You could always try calling Ian your inamorato (rather than boyfriend) and he could call you his inamorata (instead of girlfriend). The meaning for those is a man (or woman) with whom one is in love or has an intimate relationship; a man (or woman) who loves or is loved; male (or female) sweetheart or lover. I think that pretty much describes what you have explained your relationship to be with Ian.

It may take a few times of explaining to others why you don't just say boyfriend/girlfriend for those who ask...but it would show the more complex love and deep commitment that you share.

B.R. said...

I tend to say 'person.'
I find the term 'partner' quite apropos, too, especially if you are in a domestic union. Since gay-acting and -performing people, for the most part, do not have the opportunity to enter a contractual relationship like marriage, they had to find lexemes that included them. The margin is not a place of one's choosing, for the most part. However, straight-acting and -performing folk who don't marry also need the right language to describe themselves.

As to whether the word 'partner' might connote something other than a heterosexual relationship, well, I have nothing of substance to contribute here other than perhaps to suggest a mild case of onomastic insecurity? :)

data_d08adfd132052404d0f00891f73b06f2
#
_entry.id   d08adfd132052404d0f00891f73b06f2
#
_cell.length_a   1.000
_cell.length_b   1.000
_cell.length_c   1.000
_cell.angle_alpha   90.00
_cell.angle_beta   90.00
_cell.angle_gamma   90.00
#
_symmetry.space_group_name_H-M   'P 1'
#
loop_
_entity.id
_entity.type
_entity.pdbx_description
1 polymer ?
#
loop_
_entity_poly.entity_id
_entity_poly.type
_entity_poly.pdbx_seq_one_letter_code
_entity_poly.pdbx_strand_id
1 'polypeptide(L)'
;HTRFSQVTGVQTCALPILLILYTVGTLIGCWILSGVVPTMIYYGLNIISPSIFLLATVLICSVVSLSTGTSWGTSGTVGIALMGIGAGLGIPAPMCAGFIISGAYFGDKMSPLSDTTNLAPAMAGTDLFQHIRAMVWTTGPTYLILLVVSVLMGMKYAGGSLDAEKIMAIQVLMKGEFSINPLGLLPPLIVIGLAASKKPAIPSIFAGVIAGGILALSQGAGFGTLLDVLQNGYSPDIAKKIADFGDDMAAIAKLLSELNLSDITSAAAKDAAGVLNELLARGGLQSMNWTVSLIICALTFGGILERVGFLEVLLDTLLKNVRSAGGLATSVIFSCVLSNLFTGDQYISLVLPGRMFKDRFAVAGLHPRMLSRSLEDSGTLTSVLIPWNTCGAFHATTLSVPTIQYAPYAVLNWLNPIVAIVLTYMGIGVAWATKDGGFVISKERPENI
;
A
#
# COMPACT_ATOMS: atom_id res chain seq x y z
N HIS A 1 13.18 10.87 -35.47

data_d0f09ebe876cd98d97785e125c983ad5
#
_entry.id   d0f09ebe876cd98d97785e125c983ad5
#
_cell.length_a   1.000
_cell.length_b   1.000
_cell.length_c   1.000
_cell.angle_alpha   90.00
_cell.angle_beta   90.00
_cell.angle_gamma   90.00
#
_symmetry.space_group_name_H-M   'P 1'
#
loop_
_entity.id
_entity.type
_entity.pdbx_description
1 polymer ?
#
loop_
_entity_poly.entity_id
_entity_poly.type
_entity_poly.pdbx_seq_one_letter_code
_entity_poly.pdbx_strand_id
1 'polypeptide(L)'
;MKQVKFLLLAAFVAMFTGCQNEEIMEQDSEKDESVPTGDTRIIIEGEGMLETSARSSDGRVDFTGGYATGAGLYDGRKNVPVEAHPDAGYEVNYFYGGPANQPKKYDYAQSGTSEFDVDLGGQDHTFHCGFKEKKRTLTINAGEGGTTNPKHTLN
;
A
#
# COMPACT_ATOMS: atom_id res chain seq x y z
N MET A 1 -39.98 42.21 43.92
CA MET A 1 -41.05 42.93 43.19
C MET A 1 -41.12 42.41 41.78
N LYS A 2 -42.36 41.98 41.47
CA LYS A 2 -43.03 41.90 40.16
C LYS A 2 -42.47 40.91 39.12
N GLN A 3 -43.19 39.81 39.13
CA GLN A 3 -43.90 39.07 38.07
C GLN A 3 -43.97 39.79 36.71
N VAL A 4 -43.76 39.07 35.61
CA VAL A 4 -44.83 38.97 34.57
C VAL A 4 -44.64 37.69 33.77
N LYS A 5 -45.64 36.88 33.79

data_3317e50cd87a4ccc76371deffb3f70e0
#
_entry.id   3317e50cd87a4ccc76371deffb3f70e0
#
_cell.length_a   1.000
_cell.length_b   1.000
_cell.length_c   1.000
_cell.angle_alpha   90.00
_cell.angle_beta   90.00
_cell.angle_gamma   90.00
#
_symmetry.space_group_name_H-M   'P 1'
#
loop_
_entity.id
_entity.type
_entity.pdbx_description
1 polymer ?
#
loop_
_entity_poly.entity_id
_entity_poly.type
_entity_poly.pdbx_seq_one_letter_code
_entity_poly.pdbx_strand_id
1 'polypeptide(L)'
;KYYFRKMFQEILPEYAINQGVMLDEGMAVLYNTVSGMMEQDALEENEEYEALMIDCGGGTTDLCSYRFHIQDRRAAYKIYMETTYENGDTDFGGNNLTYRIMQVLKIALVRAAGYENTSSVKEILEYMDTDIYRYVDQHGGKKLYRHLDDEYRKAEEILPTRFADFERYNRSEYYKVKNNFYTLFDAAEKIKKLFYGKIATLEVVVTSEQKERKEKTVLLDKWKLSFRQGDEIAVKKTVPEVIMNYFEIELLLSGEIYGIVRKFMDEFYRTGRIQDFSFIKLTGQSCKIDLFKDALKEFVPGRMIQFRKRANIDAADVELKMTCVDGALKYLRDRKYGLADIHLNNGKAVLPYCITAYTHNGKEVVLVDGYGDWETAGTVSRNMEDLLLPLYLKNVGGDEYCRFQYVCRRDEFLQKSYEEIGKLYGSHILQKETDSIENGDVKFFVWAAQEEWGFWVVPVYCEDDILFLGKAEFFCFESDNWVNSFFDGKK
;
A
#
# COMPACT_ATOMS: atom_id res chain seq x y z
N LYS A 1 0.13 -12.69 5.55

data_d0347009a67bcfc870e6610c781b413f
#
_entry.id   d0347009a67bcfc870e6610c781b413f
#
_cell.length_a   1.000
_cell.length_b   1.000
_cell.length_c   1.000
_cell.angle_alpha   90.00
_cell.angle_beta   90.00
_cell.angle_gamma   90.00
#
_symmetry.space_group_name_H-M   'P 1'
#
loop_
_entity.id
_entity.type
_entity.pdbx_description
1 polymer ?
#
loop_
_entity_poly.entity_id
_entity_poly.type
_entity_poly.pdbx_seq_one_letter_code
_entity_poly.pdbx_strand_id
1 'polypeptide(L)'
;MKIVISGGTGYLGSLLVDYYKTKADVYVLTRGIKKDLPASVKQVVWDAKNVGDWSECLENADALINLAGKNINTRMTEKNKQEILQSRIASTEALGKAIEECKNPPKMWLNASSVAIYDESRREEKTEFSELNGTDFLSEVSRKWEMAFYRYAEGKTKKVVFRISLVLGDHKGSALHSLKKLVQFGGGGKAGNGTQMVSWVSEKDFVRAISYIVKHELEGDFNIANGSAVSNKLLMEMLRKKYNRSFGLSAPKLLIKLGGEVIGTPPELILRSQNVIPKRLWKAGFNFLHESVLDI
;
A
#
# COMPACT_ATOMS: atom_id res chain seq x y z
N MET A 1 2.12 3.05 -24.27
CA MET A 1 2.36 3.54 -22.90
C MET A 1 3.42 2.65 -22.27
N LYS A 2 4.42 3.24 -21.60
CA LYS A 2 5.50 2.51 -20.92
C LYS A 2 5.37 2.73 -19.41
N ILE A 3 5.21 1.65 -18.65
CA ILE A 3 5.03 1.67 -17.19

Also, if one of you covers the other's insurance/benefits via employment, the term 'partner' is the contractual term used without regard to your person's anatomical sex or selected, identifying gender, et al.

I tend to think that in hypermodern times, ontological security has undergone a good shift....

Also, some people might be in a marriage and still choose to refer to their contractually bound individual as 'person.' It's generic to the rest of the world, yet person-AL to you.

Ben Sloan said...

How about your Other, or Significant Other?

I once had an old lady introduce me to her cohabiting boyfriend as her "Very Good Friend".

If you want to appear conservative and not-gay, then you could always just call him your man and have him call you his woman. Hahaha.

Sra said...

Sov: If by "unless you're gunning for a promotion," you mean I'm wanting to move up the chain to fiancee status, so I can eventually move on the wife status, and finally divorcee status, then I think you know me better than that.

Tauns: I like inamorato -- good one! No one will know what I'm talking about, but I guess when you're trying to move a new word into convention, that is to be expected. I may try that one out.